This year, the 50th anniversary of Earth Day is dedicated to climate action. From the steamy lowlands to the cloud forests, the Conservatory of Flowers showcases the tropical plants and places that are crucial to making our planet and climate habitable.
Tropical trees and plants take up massive amounts of carbon dioxide from the atmosphere and lock it away in trunks and leaves. Protecting and restoring tropical forests are among the most effective actions that can be taken to mitigate climate change.
Even in areas where tropical forests have been destroyed or degraded, regeneration and regrowth of a tropical forest has enormous potential to sequester carbon from the atmosphere. A recovering tropical forest absorbs carbon in its trees, soil, leaf litter, and vegetation.
Tropical forests are also vital in building resilience helping our world adapt to a changing climate. Healthy tropical habitats promote pollinators, support the water cycle, harbor plant and animal diversity, conserve soil, and provide food, medicine, and fiber to people.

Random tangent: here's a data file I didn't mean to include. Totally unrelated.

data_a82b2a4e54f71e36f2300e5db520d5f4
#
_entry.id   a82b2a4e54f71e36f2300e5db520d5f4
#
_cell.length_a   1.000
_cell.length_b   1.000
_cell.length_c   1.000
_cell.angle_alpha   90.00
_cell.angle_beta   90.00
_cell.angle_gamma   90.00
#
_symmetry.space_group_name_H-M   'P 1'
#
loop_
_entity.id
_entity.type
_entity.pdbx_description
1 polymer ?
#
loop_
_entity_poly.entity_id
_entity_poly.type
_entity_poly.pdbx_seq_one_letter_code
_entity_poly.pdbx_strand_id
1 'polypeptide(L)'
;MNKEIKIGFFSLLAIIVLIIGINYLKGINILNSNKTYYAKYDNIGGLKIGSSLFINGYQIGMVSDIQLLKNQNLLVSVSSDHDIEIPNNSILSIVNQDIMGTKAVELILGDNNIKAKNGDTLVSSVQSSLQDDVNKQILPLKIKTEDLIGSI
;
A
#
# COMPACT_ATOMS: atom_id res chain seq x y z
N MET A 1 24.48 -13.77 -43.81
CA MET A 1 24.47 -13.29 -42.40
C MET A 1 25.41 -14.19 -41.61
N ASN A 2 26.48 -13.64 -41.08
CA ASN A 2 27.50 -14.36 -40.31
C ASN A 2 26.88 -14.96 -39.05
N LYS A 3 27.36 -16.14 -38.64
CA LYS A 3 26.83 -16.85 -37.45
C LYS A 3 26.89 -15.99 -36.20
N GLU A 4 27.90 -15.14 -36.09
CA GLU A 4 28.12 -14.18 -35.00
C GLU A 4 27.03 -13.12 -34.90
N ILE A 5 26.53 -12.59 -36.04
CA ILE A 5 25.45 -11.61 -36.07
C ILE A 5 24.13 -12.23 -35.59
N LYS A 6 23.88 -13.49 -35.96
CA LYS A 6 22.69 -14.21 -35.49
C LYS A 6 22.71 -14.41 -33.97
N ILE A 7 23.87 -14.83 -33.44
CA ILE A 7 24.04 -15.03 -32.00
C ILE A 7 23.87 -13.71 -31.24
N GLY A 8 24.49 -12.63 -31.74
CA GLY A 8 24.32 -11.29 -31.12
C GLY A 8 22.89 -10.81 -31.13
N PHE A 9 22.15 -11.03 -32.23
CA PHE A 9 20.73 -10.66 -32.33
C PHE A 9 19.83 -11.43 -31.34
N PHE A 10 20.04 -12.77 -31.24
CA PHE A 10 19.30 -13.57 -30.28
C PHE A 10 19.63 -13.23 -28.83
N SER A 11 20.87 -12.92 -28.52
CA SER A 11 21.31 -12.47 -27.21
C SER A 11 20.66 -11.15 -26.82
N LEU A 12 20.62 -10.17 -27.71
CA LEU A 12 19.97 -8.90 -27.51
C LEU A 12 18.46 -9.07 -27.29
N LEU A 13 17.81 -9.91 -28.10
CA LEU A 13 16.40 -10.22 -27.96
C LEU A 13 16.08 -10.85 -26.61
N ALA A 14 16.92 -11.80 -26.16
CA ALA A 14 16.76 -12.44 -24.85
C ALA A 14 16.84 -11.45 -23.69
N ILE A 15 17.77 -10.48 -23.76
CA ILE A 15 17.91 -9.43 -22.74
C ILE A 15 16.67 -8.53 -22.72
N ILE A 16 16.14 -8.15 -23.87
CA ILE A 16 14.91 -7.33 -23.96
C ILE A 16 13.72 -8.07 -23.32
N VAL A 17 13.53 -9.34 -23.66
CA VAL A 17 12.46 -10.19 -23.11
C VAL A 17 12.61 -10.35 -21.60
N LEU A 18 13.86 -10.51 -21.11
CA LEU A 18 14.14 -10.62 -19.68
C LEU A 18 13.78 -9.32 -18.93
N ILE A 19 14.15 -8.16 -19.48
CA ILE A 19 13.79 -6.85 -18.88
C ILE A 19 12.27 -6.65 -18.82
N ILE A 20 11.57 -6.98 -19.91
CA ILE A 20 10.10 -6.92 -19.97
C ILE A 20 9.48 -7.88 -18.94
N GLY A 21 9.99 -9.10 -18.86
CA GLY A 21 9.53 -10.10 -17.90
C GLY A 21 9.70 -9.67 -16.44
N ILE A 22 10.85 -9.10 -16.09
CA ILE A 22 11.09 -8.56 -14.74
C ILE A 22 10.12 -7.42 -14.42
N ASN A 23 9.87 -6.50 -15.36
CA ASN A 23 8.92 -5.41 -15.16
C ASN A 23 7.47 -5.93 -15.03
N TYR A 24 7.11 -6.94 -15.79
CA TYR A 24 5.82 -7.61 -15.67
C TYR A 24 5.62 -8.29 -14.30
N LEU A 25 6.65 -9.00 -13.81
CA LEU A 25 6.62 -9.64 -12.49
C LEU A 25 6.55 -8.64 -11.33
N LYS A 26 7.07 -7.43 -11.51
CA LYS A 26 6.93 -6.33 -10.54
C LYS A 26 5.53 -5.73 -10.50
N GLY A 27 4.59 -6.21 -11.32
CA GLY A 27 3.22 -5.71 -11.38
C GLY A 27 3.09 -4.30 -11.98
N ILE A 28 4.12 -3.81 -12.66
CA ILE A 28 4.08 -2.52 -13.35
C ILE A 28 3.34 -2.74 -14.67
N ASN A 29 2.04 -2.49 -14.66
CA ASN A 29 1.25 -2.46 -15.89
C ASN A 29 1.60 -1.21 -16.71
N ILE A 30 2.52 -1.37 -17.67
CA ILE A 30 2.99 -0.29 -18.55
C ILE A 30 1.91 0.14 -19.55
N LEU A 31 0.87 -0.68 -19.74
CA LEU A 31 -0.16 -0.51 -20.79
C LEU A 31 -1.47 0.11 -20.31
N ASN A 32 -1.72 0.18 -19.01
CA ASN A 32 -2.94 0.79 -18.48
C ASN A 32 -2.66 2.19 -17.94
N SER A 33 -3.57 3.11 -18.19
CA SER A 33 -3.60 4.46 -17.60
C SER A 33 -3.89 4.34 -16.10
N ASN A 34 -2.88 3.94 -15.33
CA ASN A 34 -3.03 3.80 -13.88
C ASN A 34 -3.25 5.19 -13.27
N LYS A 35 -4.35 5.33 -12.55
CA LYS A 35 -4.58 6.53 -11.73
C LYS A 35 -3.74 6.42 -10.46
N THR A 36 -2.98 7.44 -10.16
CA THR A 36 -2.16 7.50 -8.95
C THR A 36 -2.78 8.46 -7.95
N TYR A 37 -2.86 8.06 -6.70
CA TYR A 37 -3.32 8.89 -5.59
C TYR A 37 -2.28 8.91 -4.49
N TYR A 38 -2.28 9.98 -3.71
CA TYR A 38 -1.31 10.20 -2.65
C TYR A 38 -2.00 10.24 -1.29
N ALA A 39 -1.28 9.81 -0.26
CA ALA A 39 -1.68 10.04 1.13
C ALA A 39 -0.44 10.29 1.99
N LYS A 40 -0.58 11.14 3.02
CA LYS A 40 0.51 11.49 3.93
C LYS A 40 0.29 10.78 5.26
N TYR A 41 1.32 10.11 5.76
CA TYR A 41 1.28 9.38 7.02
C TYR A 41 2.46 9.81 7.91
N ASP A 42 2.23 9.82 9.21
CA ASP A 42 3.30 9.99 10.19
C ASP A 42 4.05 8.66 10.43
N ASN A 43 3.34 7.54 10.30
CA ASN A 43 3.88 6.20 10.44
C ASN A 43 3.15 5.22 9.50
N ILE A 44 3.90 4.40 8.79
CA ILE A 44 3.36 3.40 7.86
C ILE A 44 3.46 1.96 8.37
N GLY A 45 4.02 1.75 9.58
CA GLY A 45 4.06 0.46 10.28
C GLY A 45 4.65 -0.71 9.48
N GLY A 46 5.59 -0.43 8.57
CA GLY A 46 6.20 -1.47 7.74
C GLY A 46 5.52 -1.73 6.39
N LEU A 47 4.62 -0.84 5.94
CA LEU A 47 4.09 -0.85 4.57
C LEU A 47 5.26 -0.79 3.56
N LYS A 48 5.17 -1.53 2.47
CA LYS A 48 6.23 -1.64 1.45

Here are some actions you can take today to help protect tropical places, plants, and our climate:
- Choose products that protect tropical forests. Buy coffee, chocolate, and paper/wood products from sources that adhere to certified sustainable practices. Avoid products containing palm oil, or opt for less-damaging sustainable palm oil sources.
- Raise your voice. Contact your local representatives and express your concern for the tropics; encourage international investment in tropical forest protection and restoration.
- Join the movement. Support campaigns to prevent tropical deforestation and promote stewardship. Join efforts that help to establish tropical reserves, pressure corporations to change destructive practices, and protect indigenous rights in the tropics.
- Share with your community. Keep on learning and share what you discover. Help build the community of people who recognize the value of tropical ecosystems in creating a habitable climate and planet for the future.
Thank you for supporting the Conservatory and our work to connect people to the beauty, diversity, and importance of tropical plants and places.